Senate Bill 261, which passed to the House of Delegates after legislative crossover on Wednesday, and House Bill 1166 will tighten reporting requirements for people appointed by courts to manage senior citizens’ financial affairs.
Wise County Commonwealth’s Attorney Chuck Slemp said the bills, sponsored by 38th District state Sen. Ben Chafin, R-Lebanon, and state Delegate Will Wampler, R-Abingdon, will make it a requirement for those court-appointed guardians or conservators of minors, senior citizens and incapacitated adults to sign under oath that already-required regular reports to court are true.
The bills, which amend Virginia Code section 64.2, would make it a civil penalty to file a false statement in such cases, and violators face a $500 fine.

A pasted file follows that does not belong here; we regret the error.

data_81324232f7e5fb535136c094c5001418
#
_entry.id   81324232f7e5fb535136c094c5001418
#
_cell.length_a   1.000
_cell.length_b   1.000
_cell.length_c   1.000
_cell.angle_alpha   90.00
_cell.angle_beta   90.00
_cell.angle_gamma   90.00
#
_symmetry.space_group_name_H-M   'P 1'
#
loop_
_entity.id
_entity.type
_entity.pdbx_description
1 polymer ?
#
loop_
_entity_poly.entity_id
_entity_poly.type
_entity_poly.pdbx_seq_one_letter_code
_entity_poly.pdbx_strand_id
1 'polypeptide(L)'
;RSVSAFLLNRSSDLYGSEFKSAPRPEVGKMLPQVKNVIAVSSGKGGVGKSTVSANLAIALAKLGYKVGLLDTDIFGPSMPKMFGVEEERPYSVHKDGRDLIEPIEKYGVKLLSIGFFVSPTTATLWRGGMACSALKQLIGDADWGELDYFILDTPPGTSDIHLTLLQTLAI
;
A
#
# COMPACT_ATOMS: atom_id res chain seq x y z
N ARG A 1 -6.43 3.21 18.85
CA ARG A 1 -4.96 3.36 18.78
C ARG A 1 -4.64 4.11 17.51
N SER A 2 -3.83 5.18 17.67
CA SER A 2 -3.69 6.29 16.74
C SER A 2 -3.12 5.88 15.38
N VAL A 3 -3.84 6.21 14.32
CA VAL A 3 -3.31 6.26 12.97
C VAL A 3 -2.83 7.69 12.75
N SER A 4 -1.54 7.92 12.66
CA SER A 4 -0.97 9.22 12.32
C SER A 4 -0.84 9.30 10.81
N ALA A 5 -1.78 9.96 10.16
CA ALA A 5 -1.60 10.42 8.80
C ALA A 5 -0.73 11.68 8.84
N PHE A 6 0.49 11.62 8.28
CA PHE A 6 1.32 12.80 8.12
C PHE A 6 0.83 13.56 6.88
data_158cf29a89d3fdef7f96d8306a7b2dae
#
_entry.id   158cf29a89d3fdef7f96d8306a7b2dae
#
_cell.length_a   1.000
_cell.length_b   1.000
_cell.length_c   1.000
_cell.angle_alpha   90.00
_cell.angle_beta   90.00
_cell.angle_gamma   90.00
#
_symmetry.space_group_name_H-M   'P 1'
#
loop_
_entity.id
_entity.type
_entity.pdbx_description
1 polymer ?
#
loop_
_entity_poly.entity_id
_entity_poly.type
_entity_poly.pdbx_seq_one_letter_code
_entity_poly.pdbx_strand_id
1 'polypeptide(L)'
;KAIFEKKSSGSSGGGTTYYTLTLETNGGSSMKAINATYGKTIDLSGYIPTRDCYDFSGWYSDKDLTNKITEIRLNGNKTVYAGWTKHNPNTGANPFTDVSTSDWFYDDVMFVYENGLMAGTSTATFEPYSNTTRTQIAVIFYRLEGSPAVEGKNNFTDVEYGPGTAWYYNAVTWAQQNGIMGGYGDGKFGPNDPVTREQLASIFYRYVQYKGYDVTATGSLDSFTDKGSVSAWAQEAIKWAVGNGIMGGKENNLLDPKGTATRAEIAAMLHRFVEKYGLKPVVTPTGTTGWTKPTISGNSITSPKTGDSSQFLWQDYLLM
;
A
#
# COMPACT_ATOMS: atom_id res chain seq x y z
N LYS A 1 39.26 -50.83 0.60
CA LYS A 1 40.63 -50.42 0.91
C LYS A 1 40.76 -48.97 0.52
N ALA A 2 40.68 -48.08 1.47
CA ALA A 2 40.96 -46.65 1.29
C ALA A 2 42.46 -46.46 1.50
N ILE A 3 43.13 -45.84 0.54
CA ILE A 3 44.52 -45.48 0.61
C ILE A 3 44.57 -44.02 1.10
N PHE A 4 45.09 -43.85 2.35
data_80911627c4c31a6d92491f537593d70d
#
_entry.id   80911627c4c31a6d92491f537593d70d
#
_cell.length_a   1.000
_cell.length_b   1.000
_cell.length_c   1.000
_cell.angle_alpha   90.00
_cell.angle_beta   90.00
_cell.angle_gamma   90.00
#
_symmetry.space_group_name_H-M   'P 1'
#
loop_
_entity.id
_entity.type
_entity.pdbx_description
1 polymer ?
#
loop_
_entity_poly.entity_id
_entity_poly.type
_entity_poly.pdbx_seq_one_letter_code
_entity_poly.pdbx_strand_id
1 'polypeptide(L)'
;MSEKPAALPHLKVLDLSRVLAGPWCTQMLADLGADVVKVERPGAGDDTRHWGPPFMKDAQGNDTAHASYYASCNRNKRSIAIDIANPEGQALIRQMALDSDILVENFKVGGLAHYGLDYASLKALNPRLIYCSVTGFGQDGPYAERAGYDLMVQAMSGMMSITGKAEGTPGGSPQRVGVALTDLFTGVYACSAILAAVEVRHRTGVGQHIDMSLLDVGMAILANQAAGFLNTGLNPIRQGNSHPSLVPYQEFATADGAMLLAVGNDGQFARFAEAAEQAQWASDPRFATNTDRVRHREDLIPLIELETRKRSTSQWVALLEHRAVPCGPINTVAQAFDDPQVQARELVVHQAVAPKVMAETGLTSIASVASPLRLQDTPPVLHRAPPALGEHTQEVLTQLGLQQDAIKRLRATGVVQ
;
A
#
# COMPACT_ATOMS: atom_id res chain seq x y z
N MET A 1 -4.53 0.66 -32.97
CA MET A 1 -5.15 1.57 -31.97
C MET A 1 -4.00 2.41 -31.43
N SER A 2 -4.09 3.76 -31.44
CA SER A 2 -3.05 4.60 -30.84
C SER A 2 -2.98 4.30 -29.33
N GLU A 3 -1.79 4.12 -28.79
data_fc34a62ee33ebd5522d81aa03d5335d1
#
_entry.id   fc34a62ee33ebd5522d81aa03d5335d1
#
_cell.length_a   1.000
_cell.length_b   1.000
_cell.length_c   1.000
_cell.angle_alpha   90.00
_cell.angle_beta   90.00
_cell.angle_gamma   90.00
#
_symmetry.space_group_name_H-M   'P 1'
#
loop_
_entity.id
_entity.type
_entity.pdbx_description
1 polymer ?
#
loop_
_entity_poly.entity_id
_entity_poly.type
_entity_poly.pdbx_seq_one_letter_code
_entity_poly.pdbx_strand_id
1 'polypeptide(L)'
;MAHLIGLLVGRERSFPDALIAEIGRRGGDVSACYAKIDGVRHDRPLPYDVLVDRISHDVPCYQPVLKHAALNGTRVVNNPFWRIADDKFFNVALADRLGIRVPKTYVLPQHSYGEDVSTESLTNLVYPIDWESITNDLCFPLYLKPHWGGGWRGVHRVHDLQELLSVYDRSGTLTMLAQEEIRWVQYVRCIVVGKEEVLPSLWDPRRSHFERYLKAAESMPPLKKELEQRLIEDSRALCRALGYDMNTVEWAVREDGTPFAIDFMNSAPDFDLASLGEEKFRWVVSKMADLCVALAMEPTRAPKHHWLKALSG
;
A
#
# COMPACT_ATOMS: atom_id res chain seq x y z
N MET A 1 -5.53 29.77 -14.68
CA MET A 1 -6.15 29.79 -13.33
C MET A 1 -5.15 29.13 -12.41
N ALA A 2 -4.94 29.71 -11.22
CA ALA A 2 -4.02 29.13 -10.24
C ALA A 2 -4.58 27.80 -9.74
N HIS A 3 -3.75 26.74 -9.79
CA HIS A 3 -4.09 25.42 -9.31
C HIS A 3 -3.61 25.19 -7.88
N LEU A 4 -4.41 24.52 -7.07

The Senate version has already passed the House Courts of Justice Committee before it heads to the House floor. The House version has been reported to the Senate Committee on the Judiciary for review before a Senate vote.
Slemp said the bills stem from efforts by the Criminal Justice Conference of the Virginia Trial Lawyers Association to close state law loopholes to protect vulnerable adults.
“This bill is common sense, and it offers an important revision to current law,” Chafin said. “This change will close another loophole in existing law to protect vulnerable adults across Virginia.”
“Not only will this law protect people from exploitation, but it also represents what Southwest Virginia can do for the state when we work together to solve issues such as this,” Wampler said.
“I am so thankful for the leadership of Delegate Wampler and Sen. Chafin on this important issue,” Slemp said. “Our committee has worked hard over the past few years to close loopholes in Virginia law that perpetrators use to abuse vulnerable adults and senior citizens.”